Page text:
An army of casting agents couldn’t have found a better pair. Enayatullah, discovered working at his family’s hi-fi store, is the tall, wide-eyed and gentle Enayat. Jamal Udin Torabi, who speaks some English and keeps his own name in the film, plays his younger cousin, the street-smart joker. Both raised in Shamshatoo refugee camp, the film’s starting point, they became their characters in a real sense: young undocumented aliens heading down a long, frightening road. “The experience of traveling outside Pakistan was a new and strange one for them,” explains Grisoni. “And often at border controls, the officials were intimidating. So, there were plenty of times when the boys were uncomfortable. But we were always with them, always negotiating.”

As refugees, the boys had no papers. Getting them Afghan passports meant crossing the border into Kabul, its remains still smoking after America’s attack. And then they needed visas. Lots of visas. “When you live in a country like Britain, you have the idea that visas are to help you travel from one place to another,” says Winterbottom. “But they’re not, they’re to stop you. As soon as you get to a border with two Afghan refugees, you have a problem.” Most embassies agreed to grant visas if the boys could get entry into Britain first. But Britain wasn’t cooperating. In This World had become as much documentary as fiction.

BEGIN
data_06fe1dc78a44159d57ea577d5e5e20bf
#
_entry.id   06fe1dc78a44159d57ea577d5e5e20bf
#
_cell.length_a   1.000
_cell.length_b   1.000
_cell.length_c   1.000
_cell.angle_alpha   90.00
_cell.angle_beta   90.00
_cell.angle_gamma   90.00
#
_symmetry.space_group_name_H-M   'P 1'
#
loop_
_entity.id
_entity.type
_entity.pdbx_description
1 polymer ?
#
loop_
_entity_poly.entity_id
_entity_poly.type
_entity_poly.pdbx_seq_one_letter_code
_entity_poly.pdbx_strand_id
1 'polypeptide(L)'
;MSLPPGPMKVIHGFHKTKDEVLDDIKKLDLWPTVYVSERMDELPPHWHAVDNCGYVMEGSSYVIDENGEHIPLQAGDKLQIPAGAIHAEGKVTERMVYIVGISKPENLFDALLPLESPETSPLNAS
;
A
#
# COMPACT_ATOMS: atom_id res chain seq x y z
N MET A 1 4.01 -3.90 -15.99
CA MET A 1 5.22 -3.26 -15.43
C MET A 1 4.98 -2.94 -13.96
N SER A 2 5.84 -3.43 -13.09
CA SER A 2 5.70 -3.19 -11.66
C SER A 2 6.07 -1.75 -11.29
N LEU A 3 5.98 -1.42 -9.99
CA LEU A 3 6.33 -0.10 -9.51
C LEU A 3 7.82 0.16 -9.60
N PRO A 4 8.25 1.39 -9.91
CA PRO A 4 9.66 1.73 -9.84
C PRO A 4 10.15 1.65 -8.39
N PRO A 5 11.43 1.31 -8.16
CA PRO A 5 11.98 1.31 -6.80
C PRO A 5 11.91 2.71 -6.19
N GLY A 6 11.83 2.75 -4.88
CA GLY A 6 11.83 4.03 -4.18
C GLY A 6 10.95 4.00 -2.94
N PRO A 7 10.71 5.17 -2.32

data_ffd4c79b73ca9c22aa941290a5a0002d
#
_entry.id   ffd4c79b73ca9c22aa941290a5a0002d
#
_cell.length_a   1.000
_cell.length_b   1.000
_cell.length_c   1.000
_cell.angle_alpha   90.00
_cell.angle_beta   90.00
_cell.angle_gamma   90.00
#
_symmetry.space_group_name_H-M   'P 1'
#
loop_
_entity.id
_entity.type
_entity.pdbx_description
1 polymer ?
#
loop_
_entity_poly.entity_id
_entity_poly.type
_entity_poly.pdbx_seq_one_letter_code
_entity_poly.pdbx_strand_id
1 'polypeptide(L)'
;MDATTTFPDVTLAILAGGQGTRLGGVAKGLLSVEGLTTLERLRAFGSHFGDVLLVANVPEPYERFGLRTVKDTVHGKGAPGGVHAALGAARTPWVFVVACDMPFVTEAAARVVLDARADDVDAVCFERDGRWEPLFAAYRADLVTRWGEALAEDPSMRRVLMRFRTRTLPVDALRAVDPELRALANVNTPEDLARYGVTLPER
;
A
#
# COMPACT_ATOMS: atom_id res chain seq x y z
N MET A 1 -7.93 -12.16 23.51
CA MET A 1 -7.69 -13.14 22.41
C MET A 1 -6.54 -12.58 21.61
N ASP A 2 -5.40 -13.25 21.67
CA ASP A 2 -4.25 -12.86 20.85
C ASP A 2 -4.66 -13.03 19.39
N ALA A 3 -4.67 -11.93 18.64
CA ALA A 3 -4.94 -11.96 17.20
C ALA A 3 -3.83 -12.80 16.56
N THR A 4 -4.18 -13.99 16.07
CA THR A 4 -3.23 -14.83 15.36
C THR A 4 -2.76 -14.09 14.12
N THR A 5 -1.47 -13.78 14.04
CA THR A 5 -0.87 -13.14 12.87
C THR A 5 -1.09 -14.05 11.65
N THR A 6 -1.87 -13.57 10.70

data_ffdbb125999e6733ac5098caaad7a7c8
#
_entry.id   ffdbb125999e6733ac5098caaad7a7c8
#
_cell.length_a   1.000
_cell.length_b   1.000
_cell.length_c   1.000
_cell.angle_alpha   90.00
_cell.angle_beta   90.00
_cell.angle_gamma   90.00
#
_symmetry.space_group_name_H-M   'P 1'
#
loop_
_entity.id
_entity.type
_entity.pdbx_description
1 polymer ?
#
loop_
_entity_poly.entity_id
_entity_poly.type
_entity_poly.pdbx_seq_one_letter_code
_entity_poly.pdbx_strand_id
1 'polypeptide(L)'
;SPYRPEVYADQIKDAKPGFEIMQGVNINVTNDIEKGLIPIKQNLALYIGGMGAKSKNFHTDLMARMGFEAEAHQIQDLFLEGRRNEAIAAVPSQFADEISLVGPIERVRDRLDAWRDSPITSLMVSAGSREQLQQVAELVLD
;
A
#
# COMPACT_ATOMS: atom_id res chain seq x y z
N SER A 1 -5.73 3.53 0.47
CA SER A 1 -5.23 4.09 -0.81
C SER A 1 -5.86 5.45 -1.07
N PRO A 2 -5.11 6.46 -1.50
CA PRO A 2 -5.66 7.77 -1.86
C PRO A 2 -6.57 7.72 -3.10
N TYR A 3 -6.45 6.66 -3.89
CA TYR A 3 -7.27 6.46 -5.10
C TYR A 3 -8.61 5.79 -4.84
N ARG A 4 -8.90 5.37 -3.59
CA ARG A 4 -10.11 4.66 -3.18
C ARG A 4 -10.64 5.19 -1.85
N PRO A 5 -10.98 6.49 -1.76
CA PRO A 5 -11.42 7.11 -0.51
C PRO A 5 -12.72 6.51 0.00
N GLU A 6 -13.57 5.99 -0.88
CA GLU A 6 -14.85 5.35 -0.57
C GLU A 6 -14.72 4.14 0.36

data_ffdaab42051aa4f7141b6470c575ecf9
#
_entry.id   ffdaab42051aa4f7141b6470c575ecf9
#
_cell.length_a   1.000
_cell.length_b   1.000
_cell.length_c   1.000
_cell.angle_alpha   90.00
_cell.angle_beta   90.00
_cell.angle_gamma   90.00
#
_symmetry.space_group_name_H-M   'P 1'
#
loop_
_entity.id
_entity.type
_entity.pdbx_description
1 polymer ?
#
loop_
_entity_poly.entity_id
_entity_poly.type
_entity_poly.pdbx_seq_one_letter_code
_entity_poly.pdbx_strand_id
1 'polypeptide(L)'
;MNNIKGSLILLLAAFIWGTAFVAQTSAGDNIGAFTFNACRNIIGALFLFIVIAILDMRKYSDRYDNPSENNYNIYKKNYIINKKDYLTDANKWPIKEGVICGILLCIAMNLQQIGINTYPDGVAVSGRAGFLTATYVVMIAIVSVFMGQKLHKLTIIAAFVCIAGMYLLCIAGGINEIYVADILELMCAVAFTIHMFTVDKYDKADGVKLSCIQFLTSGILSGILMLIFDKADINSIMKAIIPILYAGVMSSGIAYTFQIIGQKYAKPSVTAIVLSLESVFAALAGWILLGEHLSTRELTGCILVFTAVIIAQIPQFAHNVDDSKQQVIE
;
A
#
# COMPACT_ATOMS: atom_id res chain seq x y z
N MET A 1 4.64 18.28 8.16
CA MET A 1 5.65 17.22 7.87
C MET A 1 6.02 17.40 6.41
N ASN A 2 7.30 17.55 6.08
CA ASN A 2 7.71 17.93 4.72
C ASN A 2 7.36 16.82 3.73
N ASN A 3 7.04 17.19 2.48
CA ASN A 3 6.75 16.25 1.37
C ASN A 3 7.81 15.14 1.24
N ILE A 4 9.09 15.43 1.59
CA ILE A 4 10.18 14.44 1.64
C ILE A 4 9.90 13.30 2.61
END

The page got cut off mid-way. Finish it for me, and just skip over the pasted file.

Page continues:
Producers Anita Overland and Andrew Eaton made frantic calls asking every influential Brit they knew to write to the embassy. “This was an incredible lesson in international diplomacy,” says Eaton. “If you don’t exist as a citizen of the world, it’s amazing how restricted you are in what you can and cannot do.”

The begging letters worked and the visas finally came through. But then reality got in the way once more. Shooting in Pakistan was delayed by two weeks after journalist Daniel Pearl was kidnapped. The production again stalled when Turkey refused permission to film in a Kurdish area. Determined to get the picture made, the crew filtered into the country in pairs, posing as camera-happy tourists.

Moving through the region between January and March of last year, the crew couldn’t help feeling vulnerable. “We were in the heartland of anti-Americanism and everyone we met thought Sept. 11 was an American or Jewish conspiracy or both,” Winterbottom says. “Nevertheless, on a day-to-day level, people treated us in a friendly way with no obvious hostility.” Working through a translator (the dialogue is in Pashtu), Winterbottom just laid out what would happen next and then let the camera roll. Onscreen, the boys are so natural and unaware that watching them seems more intrusion than entertainment.

Having made his share of crowd-pleasers — 24 Hour Party People caught the rush of the 1980s Manchester rave scene — Winterbottom knows that this quiet, serious film won’t be a big box-office draw. And he concedes that “it’s not going to change the world, it’s not going to make everyone in Europe suddenly welcome immigrants.” But in a final twist of life imitating art imitating life, Jamal made it back to London after the filming ended and remains in the city on exceptional leave, free to stay until his 18th birthday. Maybe movies can change the world, after all.